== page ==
It’s business as usual, as tender prices are down for the 20th month in a row and many regions’ indices see no change. At least the weather’s behaved, writes Experian Business Strategies


In February, the rate of decline in construction activity eased from the previous month as the index rose by two points to 48 – the highest reading for two years. However, although the tender enquiries indices for all three sectors (residential, non-residential and civil engineering) were in positive territory, the orders indices remained below the no-change mark of 50. This suggests that, despite increasing enquiries across firms, the level of orders were below normal for the time of year.

Not surprisingly, this has led to survey respondents anticipating lowering the prices charged to customers in order to win more business over the coming months. The tender prices index edged down one point to 41 in February, below the no-change mark for the twentieth consecutive month. Further proof of the difficulties being faced by firms was provided by the employment prospects index which crept down one point to 36. This suggests that firms expect to continue reducing their workforce in the next quarter.

On a brighter note, the proportion of firms reporting no constraint on activity rose for the third consecutive month in February to 21%. However, insufficient demand remained a hurdle for more than half of those surveyed (51%), while finance was a problem for 15%. Improving weather conditions meant that only 10% of the respondents found it to be an activity constraint in February, a significant improvement from the 30% who said the same in December. Unsurprisingly, labour shortage was not a constraining factor for anyone.


The leading construction activity indicator suggests that the industry will continue to see a decline in activity over the coming quarter, albeit at a slower pace. Having stabilised at 48 in March, the index is expected to edge up one point in each of the following two months, reaching the no-change mark of 50 in May. (View graph below story)

The leading activity indicator uses a base level of 50 – a value above that level indicates an increase in activity, below that a decrease.


Of the civil engineering firms surveyed, a quarter reported annual material cost inflation of less than 2.5%, while half indicated price rises of between 2.6% and 5%. Furthermore, 12.5% experienced a cost increase of between 5.1% and 7.5%, compared with none seeing the same three months previously. (View graph below story)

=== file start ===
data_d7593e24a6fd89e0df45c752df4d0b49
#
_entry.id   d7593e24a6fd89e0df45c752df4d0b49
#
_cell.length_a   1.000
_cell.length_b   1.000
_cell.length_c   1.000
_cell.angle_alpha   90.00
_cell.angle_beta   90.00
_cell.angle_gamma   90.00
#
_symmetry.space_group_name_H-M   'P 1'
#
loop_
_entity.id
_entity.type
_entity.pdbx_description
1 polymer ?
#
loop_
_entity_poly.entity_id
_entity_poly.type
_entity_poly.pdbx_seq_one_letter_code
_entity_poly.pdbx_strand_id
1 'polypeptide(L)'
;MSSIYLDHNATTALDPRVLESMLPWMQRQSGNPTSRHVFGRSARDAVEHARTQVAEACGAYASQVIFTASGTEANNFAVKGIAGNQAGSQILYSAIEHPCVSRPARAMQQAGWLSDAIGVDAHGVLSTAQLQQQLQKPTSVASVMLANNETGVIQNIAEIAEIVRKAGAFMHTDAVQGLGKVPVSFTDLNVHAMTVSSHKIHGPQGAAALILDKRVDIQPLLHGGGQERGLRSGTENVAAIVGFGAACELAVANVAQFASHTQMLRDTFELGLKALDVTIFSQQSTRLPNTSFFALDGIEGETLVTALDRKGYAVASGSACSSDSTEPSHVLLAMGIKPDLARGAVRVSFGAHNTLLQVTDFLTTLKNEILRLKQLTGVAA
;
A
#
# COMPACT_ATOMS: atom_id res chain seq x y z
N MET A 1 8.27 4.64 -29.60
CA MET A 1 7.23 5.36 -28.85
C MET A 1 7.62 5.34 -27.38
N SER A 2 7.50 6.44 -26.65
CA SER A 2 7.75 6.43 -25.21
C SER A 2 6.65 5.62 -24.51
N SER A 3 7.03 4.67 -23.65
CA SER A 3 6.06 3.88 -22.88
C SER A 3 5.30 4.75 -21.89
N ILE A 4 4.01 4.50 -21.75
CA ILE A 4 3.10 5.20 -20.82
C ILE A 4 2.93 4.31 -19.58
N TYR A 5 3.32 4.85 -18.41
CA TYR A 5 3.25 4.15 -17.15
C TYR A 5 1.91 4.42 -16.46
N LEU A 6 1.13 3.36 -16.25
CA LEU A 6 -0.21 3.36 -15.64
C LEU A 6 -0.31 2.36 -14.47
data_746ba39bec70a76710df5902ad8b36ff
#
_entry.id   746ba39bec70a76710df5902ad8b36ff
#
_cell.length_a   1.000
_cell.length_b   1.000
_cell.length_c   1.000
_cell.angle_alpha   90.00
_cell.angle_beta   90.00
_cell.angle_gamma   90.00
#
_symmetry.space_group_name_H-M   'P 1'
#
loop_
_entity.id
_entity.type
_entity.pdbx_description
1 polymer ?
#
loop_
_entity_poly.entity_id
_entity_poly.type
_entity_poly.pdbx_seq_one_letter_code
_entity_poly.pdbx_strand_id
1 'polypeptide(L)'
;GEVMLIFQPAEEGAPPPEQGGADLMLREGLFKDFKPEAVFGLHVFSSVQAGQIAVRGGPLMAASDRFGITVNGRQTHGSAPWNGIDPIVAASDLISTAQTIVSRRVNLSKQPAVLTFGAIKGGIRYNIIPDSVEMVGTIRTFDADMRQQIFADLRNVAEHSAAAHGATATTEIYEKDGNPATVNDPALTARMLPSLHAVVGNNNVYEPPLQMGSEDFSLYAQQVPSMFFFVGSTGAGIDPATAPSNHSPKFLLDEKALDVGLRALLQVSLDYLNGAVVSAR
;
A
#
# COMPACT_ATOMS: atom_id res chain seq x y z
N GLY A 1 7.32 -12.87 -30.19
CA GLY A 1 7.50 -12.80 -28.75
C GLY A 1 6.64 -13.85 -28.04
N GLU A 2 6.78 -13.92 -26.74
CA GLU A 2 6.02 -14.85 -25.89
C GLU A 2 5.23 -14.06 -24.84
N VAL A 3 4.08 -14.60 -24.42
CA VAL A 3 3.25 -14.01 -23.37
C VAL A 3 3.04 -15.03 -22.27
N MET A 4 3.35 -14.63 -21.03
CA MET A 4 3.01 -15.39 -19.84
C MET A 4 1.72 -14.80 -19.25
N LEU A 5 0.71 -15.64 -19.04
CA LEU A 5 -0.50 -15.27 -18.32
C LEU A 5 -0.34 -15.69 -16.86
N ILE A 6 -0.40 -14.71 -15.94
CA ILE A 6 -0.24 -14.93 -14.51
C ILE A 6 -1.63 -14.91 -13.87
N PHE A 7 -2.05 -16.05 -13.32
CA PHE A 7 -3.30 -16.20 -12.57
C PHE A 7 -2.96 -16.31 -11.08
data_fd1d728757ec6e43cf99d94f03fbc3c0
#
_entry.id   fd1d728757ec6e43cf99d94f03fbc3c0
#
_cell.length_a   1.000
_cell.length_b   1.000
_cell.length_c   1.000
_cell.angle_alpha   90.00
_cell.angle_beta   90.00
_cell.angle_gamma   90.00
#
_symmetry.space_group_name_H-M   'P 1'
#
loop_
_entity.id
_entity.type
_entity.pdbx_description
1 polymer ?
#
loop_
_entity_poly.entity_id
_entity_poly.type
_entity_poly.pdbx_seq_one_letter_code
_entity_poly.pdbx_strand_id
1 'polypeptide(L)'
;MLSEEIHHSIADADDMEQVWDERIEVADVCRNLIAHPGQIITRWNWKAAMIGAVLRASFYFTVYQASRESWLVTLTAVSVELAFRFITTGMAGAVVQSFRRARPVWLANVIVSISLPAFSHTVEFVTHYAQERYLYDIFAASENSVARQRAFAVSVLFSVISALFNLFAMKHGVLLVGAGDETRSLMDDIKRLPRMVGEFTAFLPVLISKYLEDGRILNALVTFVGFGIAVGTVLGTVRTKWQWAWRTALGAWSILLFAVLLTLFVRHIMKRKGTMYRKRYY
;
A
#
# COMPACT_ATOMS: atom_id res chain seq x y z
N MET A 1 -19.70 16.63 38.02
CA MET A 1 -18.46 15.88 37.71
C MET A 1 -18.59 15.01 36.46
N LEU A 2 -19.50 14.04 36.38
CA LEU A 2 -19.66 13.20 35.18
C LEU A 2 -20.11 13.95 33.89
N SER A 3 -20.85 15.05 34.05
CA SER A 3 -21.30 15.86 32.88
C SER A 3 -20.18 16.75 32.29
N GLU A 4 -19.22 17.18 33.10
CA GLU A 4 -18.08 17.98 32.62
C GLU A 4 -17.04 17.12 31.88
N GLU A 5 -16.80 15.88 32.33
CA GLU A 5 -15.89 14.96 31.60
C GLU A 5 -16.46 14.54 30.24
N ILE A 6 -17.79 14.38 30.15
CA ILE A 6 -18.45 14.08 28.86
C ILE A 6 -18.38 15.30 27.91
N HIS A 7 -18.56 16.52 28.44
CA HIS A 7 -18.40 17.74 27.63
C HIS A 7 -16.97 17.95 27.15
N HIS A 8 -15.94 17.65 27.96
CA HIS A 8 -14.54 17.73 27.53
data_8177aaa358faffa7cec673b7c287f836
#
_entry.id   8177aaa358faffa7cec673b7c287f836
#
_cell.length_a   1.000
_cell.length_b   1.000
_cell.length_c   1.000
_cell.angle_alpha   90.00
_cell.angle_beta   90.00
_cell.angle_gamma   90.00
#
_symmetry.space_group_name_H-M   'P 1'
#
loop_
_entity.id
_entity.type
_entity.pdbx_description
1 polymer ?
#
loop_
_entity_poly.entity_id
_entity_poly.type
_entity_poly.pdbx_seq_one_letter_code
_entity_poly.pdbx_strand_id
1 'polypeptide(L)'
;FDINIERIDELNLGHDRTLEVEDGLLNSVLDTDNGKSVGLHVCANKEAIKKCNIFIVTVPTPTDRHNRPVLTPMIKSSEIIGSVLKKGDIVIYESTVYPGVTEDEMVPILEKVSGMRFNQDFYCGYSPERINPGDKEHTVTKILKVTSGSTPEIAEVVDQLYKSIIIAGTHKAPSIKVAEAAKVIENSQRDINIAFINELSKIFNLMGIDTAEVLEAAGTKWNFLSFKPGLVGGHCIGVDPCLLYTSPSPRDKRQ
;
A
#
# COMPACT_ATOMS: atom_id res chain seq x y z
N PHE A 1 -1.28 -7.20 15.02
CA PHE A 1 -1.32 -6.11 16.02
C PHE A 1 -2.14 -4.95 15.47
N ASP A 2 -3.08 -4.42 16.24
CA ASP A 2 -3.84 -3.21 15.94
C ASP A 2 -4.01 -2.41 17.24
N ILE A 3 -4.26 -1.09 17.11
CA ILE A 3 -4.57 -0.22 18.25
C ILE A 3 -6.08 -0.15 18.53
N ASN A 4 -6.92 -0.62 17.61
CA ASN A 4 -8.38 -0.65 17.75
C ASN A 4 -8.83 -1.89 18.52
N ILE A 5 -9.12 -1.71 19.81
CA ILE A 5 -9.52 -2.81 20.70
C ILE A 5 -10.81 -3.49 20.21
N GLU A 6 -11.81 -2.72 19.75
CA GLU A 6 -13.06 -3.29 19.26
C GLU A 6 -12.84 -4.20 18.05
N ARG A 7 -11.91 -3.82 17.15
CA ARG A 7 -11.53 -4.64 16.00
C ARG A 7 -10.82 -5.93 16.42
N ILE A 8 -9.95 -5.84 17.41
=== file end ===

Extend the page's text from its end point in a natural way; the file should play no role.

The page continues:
Almost 43% of the building firms surveyed said material costs had risen by between 2.6% and 5% in February, up on the one-third who felt the same way in December 2009. However, a fifth of respondents experienced material cost deflation, compared with 43% three months earlier. It was also noted that 22% had seen prices increase by more than 7.6%, a much higher proportion than the 5% who reported the same in December 2009.


Experian Business Strategies’ regional composite indicators incorporate current activity levels, the state of order books and the number of tender enquiries received by contractors to provide a measure of the relative strength of each regional industry. (View graph below story)

The indicators for four of the 11 regions remained unchanged from the previous month in February; the East Midlands (55), South-east (48), East Anglia (44) and Scotland (50). Meanwhile, only the West Midlands and Northern Ireland saw their indices decline month on month, the former by 10 points to 35 and the latter by three points to 52.

On the upside, the North’s construction industry entered a period of expansion in February for the first time in 14 months as the index rose by 13 points to 58. Furthermore, the indices for the South-west and Wales continued to remain in positive territory and saw a quickening in the growth rates from January. The index for the former rose by three points to 57, while the latter increased by eight to 67.

Despite the indicators for Yorkshire and Humberside and the North-west rising by two points to 43 and four points to 36 respectively, this simply suggested a slowdown in the rate of contraction in February.

The UK indicator, which includes firms working in more than five regions, rose two points to 57. This was the highest level since March 2008.